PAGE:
Curb the sur­feit of case- law. In a three- tier, prece­dent- bound sys­tem like ours, cases go on far too long; one of the pri­mary rea­sons is that too much time is spent by lawyers cit­ing case- law. Over the years our law re­ports are filled with some use­ful, and many not- so- use­ful de­ci­sions. The Amer­i­cans had the same prob­lem but the sur­feit of ju­di­cial opin­ions in the US is now kept strictly un­der con­trol by a sim­ple ju­di­cial de­vice known as “un- pub­li­ca­tion of opin­ions”. “Un- pub­li­ca­tion” means that an opin­ion ( or judg­ment), be­cause it is re­stricted to the facts of the case, is ( ju­di­cially) des­ig­nated not fit for pub­li­ca­tion in the of­fi­cial law re­ports, and when this is put out on the web­site as an “un­pub­lished” opin­ion, it can­not be cited in court. This ex­pe­di­ent has proved ef­fec­tive: The rate of “un­pub­lished opin­ions” of fed­eral courts in the US is presently around 80 per cent! To in­tro­duce this sys­tem in In­dia will re­quire spade­work: Hun­dreds of thou­sands of judg­ments will have to be scanned and de­clared “un­pub­lished”; but it will be worth the ef­fort: It will help re­duce the law’s in­ter­minable de­lays.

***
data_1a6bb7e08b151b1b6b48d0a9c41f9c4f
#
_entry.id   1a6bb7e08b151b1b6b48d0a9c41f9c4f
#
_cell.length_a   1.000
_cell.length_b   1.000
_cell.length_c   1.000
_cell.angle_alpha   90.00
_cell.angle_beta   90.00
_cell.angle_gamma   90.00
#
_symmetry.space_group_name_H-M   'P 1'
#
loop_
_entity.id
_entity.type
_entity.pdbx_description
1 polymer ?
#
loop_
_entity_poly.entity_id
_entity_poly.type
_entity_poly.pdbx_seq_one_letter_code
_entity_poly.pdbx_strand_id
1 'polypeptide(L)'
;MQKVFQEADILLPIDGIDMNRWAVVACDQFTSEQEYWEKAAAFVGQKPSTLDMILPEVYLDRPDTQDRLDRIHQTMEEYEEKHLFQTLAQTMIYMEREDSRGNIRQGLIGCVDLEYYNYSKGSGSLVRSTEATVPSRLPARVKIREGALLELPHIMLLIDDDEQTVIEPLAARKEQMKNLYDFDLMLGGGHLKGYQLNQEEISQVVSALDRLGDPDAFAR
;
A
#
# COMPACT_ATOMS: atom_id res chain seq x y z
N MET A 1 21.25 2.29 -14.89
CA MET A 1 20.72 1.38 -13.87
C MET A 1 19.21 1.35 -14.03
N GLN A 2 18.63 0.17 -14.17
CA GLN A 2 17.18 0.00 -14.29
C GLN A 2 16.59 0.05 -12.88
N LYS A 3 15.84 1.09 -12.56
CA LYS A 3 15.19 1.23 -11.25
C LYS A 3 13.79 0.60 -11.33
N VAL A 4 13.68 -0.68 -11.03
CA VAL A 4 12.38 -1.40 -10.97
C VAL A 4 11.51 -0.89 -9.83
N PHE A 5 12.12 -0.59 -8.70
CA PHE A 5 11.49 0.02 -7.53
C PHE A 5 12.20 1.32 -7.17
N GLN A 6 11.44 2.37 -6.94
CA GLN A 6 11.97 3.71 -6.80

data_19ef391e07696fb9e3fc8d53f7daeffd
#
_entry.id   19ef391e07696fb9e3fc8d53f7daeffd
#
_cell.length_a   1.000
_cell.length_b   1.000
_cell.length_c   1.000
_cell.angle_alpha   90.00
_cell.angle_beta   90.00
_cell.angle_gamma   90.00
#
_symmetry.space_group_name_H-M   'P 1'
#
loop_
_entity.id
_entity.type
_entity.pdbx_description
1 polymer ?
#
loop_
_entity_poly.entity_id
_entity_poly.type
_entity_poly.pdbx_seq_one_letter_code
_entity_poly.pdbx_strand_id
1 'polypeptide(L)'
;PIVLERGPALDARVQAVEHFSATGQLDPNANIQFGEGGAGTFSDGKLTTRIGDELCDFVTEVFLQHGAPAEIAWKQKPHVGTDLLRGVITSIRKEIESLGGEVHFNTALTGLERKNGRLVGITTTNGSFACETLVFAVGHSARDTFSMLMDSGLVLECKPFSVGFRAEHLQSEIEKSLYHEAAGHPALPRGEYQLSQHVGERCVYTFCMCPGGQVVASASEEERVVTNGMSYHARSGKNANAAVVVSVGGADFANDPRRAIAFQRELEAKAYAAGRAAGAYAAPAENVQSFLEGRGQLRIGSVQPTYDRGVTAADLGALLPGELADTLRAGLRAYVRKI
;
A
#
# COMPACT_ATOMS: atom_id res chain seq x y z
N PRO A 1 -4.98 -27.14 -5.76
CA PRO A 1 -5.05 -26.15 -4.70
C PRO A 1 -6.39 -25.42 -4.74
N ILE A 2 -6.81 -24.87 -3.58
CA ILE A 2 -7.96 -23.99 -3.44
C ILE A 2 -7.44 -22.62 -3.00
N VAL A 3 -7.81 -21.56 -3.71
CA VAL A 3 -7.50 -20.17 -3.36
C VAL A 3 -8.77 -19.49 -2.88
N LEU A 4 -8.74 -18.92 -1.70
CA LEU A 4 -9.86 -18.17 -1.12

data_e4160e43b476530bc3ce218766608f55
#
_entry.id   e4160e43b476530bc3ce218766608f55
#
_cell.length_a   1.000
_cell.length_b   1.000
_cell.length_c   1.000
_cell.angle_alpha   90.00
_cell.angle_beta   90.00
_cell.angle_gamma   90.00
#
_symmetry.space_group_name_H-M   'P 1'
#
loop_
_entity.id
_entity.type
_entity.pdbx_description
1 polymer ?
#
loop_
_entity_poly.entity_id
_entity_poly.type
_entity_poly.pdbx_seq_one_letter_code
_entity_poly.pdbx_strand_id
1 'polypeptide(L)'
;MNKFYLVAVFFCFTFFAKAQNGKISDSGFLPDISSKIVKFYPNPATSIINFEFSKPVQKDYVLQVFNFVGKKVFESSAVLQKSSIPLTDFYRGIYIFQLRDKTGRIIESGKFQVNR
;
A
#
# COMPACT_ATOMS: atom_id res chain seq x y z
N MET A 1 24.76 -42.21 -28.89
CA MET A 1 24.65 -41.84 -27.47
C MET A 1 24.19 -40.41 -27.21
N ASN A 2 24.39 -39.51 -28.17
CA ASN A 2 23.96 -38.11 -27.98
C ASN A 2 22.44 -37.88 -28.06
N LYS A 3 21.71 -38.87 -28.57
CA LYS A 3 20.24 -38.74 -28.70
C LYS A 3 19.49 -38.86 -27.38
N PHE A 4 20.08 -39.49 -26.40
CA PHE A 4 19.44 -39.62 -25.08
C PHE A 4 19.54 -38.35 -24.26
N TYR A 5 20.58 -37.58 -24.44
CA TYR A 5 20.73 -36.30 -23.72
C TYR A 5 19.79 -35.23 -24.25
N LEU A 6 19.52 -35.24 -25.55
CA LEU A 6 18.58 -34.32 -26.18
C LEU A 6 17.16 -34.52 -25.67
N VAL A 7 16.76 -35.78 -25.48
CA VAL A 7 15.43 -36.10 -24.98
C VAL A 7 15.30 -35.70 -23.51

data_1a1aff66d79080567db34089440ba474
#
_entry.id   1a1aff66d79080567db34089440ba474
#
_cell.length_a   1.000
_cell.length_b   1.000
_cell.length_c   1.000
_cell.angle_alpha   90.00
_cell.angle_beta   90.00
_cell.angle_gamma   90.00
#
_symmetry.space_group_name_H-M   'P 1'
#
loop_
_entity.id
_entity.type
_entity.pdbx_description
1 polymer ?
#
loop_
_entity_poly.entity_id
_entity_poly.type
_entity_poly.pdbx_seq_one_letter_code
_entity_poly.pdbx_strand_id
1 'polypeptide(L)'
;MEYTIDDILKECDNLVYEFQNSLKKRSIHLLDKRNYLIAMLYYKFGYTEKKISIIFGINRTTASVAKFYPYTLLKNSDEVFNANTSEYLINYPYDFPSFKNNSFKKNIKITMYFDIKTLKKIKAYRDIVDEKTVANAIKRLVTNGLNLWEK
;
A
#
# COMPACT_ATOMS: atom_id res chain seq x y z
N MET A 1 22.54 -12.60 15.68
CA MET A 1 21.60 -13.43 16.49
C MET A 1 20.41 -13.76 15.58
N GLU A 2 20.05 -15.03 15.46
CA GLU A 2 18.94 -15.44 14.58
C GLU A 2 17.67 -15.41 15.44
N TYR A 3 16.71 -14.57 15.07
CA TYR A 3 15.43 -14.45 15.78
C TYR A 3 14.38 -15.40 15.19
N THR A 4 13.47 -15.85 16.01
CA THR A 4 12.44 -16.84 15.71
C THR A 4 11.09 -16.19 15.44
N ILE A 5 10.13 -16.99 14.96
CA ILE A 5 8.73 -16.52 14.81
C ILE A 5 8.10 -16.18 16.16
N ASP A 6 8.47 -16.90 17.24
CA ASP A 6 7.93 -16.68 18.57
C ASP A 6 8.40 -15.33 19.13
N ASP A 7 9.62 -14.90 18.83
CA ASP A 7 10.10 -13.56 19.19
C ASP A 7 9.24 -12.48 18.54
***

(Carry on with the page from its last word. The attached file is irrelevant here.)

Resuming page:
Stop the cur­rent trend of ‘ tri­bunal­is­ing’ the jus­tice sys­tem. Most lit­i­gants be­lieve that they will get jus­tice only in the es­tab­lished courts ( the high courts and the Supreme Court), and not in tri­bunals set up by statutes— even when their de­ci­sions are over­seen by su­per­an­nu­ated judges pre­sid­ing over ap­pel­late tri­bunals. In a vast ma­jor­ity of cases, de­ci­sions ren­dered by these bod­ies in­vari­ably— though tor­tu­ously— land up in the high courts ( through writs un­der Ar­ti­cle 226 of the Con­sti­tu­tion), and ul­ti­mately, in the Supreme Court of In­dia ( through that court’s ple­nary ju­ris­dic­tion un­der Ar­ti­cle 136 of the Con­sti­tu­tion), thus con­tribut­ing in no small mea­sure to the law’s prover­bial de­lays.